Even the physical attacks had at least one positive outcome: they kept him from ever trying the drugs that surrounded him, because he felt he needed to be sharp at all times. Instead, he turned to entertainment – the X-Files, hip-hop and Indian music, and dancing to anything with a beat.
Jujhar’s early circumstances of poverty were regularly ridiculed; the stationery he used, the bag he carried, the clothes and shoes he wore, not having the latest goods, or having to go home for lunch instead of buying it. “Of course it bothered me, but it also gave me resolve to make my own money, and to become financially independent.” At 13, he began working at a market stall on the weekends, waking up at 5:00am to take a bus for an hour to buy goods and sell them at marked-up prices. At 16, he worked at a discount grocer on weekends and after school. “ I needed to save tens of thousands for university living costs so I worked hard for a year to get my hourly wage up from £2.00 to £2.50.” His mother’s tireless efforts inspired him. On the smallest budget, she excelled in cooking, and while being the main breadwinner, she maintained their home as if it were the greatest gift. Indeed his family life became a gift, because she taught him the self-love needed to embrace the world with all its joys and hardships.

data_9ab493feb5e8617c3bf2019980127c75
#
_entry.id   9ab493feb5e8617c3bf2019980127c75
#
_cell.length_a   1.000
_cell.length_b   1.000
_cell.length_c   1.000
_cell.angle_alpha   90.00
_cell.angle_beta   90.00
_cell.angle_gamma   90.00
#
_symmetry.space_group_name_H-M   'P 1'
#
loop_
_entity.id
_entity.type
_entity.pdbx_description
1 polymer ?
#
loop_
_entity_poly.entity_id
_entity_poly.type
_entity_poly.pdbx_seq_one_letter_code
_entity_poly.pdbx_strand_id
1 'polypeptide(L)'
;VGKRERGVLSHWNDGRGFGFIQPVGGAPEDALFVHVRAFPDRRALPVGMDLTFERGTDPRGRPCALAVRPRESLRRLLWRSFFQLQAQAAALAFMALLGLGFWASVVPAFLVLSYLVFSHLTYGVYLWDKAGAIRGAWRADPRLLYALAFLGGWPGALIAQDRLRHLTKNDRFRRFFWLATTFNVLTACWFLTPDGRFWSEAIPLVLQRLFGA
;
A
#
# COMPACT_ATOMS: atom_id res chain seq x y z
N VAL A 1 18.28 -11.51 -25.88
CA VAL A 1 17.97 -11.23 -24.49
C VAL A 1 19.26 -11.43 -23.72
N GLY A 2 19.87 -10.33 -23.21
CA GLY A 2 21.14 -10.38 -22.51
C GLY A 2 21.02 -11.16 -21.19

Trying to get into Oxford while working long hours was difficult. At school, he had to self-teach the Further Mathematics A-Level. “My teachers did everything they could for me, but there was no resource for focusing on two students. They told us to go and learn it for ourselves. So I did.” University was also demanding, as he had to work to keep himself there. “Student loans only go so far and I was too proud to ask for help. In hindsight, I didn’t give myself a chance to flourish and benefit fully from this wonderful opportunity. I was studying and working full-time, but I still made time for sports. I was obsessed with competition.”